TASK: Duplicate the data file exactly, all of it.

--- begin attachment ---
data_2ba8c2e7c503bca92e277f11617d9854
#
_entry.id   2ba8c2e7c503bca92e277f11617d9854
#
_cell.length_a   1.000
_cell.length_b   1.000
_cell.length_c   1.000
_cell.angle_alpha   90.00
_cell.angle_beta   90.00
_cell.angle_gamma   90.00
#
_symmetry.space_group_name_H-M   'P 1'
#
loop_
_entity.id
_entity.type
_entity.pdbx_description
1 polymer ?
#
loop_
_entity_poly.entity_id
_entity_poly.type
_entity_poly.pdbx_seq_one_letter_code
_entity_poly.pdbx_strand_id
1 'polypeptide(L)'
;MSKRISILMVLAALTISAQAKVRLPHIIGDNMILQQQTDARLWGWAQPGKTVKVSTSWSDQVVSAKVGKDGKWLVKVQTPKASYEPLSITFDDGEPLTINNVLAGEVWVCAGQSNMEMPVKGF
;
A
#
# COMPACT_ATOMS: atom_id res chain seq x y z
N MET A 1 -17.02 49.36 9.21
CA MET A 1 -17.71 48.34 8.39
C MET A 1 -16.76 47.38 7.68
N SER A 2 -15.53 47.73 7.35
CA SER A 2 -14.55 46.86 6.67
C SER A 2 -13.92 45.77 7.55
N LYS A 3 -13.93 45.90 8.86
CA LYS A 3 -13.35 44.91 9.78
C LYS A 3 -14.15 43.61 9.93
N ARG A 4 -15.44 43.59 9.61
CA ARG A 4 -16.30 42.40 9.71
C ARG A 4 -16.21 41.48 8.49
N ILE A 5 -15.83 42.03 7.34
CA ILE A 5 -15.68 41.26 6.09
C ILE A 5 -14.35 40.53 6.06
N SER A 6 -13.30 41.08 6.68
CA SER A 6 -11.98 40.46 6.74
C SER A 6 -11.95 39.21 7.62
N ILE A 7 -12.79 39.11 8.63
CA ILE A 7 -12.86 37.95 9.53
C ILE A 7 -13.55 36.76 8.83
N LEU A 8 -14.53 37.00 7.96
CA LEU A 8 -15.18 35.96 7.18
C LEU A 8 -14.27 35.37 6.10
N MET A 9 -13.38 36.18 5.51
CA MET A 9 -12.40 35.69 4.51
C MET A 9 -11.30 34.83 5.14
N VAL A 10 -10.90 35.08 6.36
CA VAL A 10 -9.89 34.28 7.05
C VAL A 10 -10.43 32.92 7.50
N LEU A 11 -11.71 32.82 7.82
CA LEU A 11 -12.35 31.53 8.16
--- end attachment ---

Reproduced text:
data_2ba8c2e7c503bca92e277f11617d9854
#
_entry.id   2ba8c2e7c503bca92e277f11617d9854
#
_cell.length_a   1.000
_cell.length_b   1.000
_cell.length_c   1.000
_cell.angle_alpha   90.00
_cell.angle_beta   90.00
_cell.angle_gamma   90.00
#
_symmetry.space_group_name_H-M   'P 1'
#
loop_
_entity.id
_entity.type
_entity.pdbx_description
1 polymer ?
#
loop_
_entity_poly.entity_id
_entity_poly.type
_entity_poly.pdbx_seq_one_letter_code
_entity_poly.pdbx_strand_id
1 'polypeptide(L)'
;MSKRISILMVLAALTISAQAKVRLPHIIGDNMILQQQTDARLWGWAQPGKTVKVSTSWSDQVVSAKVGKDGKWLVKVQTPKASYEPLSITFDDGEPLTINNVLAGEVWVCAGQSNMEMPVKGF
;
A
#
# COMPACT_ATOMS: atom_id res chain seq x y z
N MET A 1 -17.02 49.36 9.21
CA MET A 1 -17.71 48.34 8.39
C MET A 1 -16.76 47.38 7.68
N SER A 2 -15.53 47.73 7.35
CA SER A 2 -14.55 46.86 6.67
C SER A 2 -13.92 45.77 7.55
N LYS A 3 -13.93 45.90 8.86
CA LYS A 3 -13.35 44.91 9.78
C LYS A 3 -14.15 43.61 9.93
N ARG A 4 -15.44 43.59 9.61
CA ARG A 4 -16.30 42.40 9.71
C ARG A 4 -16.21 41.48 8.49
N ILE A 5 -15.83 42.03 7.34
CA ILE A 5 -15.68 41.26 6.09
C ILE A 5 -14.35 40.53 6.06
N SER A 6 -13.30 41.08 6.68
CA SER A 6 -11.98 40.46 6.74
C SER A 6 -11.95 39.21 7.62
N ILE A 7 -12.79 39.11 8.63
CA ILE A 7 -12.86 37.95 9.53
C ILE A 7 -13.55 36.76 8.83
N LEU A 8 -14.53 37.00 7.96
CA LEU A 8 -15.18 35.96 7.18
C LEU A 8 -14.27 35.37 6.10
N MET A 9 -13.38 36.18 5.51
CA MET A 9 -12.40 35.69 4.51
C MET A 9 -11.30 34.83 5.14
N VAL A 10 -10.90 35.08 6.36
CA VAL A 10 -9.89 34.28 7.05
C VAL A 10 -10.43 32.92 7.50
N LEU A 11 -11.71 32.82 7.82
CA LEU A 11 -12.35 31.53 8.16